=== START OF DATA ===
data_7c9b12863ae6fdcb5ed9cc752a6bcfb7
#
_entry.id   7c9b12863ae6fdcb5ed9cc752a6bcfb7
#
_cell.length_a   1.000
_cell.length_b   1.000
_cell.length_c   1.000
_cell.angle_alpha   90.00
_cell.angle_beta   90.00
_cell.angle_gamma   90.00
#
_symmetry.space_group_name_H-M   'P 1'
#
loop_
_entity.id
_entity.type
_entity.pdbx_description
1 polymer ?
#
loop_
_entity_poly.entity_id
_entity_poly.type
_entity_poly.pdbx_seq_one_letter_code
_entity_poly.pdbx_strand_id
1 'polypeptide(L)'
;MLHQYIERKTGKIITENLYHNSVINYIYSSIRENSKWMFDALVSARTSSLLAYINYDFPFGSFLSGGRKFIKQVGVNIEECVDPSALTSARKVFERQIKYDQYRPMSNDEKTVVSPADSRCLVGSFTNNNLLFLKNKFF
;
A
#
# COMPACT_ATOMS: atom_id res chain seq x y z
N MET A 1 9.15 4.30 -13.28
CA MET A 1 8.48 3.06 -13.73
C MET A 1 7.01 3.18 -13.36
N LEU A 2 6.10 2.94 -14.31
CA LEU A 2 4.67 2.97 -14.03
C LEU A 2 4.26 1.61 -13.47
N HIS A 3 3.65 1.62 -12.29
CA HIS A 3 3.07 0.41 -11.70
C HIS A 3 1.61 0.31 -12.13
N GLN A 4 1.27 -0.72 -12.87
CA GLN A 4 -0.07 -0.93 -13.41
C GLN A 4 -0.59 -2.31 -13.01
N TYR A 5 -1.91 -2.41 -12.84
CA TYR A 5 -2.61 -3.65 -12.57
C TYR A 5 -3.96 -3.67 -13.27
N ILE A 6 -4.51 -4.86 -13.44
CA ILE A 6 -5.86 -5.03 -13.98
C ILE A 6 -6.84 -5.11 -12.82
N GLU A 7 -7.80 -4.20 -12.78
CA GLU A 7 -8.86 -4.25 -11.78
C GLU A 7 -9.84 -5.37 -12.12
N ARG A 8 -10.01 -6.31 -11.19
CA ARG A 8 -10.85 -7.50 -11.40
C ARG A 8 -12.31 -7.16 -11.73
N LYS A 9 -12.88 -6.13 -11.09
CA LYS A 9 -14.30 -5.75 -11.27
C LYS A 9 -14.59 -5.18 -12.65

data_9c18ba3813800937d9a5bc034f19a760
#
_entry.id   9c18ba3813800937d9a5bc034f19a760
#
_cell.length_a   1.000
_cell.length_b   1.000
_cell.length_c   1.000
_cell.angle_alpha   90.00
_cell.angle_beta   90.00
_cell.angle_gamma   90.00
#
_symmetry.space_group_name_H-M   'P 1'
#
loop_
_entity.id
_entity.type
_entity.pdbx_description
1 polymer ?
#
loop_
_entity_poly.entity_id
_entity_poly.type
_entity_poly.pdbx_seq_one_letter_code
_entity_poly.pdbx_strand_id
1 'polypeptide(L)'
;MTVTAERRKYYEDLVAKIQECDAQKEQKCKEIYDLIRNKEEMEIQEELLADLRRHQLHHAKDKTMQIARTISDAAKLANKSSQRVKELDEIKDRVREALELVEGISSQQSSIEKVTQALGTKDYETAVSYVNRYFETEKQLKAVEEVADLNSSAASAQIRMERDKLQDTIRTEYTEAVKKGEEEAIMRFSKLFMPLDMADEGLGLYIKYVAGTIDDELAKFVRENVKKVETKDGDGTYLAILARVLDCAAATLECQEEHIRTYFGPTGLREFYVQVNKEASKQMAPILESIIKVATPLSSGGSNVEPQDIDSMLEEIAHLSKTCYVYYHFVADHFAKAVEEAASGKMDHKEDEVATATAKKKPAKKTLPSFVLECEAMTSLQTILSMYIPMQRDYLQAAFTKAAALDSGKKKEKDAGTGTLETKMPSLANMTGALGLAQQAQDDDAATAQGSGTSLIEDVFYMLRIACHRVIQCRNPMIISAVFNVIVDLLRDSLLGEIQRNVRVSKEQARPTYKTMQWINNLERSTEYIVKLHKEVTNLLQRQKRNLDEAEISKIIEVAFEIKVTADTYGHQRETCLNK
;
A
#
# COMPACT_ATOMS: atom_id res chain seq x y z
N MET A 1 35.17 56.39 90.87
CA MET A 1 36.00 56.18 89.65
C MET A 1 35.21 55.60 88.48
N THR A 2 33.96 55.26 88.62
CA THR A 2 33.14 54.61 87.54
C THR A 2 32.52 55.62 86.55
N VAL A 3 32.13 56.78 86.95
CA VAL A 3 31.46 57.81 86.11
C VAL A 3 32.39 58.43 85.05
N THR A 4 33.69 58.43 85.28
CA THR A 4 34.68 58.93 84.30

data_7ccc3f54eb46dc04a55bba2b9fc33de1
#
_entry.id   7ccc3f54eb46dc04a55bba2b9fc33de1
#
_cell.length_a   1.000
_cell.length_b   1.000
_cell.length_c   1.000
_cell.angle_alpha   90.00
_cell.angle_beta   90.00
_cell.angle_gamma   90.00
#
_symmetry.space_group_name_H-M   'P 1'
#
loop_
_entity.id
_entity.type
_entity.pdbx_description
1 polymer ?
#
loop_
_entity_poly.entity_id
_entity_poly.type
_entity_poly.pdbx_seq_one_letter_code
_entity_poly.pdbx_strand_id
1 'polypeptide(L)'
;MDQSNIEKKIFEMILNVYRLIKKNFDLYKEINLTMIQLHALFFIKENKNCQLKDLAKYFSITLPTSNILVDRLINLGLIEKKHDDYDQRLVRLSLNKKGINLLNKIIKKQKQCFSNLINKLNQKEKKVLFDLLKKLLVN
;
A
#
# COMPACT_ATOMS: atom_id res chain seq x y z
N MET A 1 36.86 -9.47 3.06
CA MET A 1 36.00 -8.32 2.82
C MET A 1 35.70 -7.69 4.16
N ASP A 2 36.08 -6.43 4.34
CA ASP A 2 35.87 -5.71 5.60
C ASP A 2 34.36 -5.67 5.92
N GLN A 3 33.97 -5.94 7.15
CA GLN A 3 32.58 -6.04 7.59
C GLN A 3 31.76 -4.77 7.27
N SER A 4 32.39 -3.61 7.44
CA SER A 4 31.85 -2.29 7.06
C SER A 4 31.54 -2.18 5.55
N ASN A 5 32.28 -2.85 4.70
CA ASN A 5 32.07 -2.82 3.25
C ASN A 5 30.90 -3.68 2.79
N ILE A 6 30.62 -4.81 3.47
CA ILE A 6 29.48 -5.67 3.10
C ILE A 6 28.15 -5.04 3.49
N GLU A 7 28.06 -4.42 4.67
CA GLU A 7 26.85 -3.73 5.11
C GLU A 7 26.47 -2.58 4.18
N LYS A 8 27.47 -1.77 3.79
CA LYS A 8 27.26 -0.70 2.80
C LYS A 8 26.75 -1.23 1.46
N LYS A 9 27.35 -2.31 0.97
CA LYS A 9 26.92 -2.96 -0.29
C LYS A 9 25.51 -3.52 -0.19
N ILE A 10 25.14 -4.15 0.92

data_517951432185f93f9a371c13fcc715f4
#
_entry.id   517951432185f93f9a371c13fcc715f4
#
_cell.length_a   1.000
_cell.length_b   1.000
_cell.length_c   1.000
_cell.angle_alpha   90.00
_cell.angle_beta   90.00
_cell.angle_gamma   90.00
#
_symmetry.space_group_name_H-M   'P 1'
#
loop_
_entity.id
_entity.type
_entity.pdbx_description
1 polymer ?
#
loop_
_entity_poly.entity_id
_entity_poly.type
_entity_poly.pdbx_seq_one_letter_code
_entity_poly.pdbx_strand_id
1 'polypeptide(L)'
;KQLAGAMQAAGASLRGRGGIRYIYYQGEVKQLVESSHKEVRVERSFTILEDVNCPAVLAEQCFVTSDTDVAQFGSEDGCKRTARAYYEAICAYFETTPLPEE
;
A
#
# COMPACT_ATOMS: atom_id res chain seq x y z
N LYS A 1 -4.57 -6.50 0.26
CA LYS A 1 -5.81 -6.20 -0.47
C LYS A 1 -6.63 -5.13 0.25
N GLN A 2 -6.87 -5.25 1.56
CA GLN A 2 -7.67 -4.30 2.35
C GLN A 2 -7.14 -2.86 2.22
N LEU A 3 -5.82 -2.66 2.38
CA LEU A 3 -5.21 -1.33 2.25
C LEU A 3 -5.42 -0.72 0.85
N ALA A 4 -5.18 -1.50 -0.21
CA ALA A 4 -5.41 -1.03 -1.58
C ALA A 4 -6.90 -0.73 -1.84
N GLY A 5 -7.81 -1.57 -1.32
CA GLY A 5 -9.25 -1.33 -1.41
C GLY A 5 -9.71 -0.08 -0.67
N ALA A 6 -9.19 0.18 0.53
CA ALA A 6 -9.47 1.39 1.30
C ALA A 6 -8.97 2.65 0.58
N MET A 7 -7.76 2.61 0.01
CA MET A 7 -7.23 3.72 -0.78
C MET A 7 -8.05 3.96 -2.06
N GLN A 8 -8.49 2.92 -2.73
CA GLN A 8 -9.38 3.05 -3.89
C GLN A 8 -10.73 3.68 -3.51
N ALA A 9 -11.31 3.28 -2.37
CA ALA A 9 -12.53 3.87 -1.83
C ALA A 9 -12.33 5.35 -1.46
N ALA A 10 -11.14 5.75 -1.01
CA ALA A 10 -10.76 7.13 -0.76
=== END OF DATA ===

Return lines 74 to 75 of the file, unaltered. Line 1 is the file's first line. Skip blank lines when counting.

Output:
_entity.pdbx_description
1 polymer ?